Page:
Posted by ESC on February 06, 2000
In Reply to: Re: Jump Street posted by ESC on January 30, 2000
: : I've heard the phrase "Right from Jump Street". I take it
to mean 'Right from the beginning'
: : Does anybody know its origin?
: The first person I heard use the expression was African-American. It's similar to "from the word 'go,'" meaning from the beginning of the race. My guess is that it was a reference to the beginning of a board game. That's the image I get when I hear the phrase. Here's what it says in "Black Talk: Words and Phrases from the Hood to the Amen Corner" by Geneva Smitherman (Houghton Mifflin Co., Boston, N.Y., 1994): "jumpstreet -- the start; the beginning point of something. Also 'Giddyup! Giddayup,' 'Git-Go,' 'Jump,' 'Rip.' See also from 'jumpstreet.'"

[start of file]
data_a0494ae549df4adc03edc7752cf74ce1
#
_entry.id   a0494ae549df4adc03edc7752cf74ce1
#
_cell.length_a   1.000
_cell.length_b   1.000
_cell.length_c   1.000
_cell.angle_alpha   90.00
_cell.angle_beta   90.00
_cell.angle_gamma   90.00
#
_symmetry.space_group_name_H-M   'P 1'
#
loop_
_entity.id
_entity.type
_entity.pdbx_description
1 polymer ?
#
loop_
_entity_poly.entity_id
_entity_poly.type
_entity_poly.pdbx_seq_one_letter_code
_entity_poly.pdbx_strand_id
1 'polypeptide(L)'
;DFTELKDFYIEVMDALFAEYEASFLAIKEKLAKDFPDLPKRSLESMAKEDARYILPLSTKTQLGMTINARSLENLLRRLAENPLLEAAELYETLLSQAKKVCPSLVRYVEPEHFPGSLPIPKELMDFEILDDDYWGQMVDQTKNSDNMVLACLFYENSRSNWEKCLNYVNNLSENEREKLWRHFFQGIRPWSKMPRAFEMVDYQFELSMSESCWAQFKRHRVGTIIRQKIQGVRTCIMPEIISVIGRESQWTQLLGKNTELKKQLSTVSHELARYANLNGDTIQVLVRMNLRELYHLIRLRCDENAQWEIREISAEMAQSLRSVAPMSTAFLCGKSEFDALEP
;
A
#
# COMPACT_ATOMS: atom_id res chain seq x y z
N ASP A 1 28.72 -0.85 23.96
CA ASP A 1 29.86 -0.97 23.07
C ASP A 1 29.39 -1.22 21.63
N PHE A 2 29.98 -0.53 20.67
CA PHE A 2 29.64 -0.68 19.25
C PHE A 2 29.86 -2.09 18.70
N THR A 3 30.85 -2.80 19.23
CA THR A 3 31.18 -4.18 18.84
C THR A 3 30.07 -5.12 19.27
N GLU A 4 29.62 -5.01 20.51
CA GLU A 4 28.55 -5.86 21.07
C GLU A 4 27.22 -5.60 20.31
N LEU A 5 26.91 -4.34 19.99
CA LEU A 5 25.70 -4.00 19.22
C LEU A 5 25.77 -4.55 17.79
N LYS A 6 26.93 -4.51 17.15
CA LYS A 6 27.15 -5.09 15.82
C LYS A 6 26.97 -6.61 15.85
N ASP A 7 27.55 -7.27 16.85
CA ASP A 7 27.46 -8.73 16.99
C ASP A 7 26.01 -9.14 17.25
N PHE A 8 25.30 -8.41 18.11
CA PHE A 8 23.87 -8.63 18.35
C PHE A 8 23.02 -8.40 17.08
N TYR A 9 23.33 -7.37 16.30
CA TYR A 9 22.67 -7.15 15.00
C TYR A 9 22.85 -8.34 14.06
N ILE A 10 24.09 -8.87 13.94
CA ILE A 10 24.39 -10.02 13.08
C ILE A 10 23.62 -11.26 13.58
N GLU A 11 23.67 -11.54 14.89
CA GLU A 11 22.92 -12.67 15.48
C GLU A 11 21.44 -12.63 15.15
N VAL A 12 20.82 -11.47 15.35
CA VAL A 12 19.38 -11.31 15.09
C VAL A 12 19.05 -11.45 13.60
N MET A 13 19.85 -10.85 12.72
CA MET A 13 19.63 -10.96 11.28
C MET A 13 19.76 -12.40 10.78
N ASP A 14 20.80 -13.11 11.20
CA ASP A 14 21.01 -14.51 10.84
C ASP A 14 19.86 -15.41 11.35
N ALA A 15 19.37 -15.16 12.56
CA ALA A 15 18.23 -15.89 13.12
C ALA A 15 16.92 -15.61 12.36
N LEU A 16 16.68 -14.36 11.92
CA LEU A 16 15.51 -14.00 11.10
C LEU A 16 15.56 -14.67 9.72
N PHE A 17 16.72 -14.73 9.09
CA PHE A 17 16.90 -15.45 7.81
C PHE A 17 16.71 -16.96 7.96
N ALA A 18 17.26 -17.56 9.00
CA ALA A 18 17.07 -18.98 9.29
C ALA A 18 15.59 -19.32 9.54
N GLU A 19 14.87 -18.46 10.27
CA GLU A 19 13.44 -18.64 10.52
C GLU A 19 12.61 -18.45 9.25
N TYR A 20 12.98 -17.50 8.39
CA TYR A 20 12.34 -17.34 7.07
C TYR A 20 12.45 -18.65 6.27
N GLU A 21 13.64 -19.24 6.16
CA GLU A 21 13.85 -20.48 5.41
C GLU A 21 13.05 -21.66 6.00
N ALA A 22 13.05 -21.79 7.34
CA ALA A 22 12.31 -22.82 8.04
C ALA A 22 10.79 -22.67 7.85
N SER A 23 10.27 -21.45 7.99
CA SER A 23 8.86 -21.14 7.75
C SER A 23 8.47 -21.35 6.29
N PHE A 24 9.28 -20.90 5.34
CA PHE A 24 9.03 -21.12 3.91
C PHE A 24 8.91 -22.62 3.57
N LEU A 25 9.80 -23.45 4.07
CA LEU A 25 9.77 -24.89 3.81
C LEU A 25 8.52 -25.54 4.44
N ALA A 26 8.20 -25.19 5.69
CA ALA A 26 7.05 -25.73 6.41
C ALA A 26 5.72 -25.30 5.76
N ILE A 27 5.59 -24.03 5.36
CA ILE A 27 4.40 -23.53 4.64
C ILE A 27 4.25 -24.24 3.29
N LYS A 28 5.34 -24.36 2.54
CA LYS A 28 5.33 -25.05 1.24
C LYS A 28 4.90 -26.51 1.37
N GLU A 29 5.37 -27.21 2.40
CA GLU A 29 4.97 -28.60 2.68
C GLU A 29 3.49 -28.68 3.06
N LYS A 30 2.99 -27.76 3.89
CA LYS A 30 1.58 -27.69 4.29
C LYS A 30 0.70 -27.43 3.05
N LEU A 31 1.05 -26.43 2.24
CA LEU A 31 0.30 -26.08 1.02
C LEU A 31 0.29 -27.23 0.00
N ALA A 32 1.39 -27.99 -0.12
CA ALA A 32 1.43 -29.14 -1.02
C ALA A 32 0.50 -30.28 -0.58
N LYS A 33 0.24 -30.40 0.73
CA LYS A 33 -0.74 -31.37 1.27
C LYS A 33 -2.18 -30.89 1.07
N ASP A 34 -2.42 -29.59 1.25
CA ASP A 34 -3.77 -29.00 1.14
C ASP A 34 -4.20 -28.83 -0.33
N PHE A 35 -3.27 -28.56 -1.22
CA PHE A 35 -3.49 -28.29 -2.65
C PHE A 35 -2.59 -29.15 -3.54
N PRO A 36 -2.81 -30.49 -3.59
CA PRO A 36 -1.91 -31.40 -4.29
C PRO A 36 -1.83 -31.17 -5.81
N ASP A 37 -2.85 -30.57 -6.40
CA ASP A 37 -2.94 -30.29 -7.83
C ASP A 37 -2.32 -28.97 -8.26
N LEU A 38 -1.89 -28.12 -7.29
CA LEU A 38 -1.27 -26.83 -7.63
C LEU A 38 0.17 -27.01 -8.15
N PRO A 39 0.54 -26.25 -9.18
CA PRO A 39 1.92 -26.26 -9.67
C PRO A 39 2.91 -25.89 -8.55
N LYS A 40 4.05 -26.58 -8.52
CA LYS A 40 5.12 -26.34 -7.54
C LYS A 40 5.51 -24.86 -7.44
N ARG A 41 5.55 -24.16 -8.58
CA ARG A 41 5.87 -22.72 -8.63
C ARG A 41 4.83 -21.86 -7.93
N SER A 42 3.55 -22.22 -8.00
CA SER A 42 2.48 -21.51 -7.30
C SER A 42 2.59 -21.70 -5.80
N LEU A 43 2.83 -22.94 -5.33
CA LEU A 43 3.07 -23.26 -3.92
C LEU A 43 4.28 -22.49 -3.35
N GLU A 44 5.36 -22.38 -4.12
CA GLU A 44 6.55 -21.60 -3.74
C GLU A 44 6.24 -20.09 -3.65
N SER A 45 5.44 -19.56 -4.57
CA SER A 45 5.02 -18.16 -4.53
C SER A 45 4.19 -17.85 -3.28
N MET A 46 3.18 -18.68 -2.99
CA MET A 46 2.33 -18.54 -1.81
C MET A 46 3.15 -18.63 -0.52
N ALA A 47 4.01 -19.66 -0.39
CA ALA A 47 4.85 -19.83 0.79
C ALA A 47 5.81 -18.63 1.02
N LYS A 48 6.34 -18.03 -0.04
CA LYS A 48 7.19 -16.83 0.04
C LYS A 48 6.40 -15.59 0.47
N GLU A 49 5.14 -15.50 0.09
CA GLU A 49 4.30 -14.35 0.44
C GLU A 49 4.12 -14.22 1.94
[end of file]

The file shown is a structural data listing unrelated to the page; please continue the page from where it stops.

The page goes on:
PS I was browsing through "Whistlin' Dixie: A Dictionary of Southern Expressions" by Robert Hendrickson and found this: "from the jump -- From the very beginning. "I'll give you a history of Henry Clay, from the first jump of him." (Maysville (Kentucky) Eagle, July 12, 1831).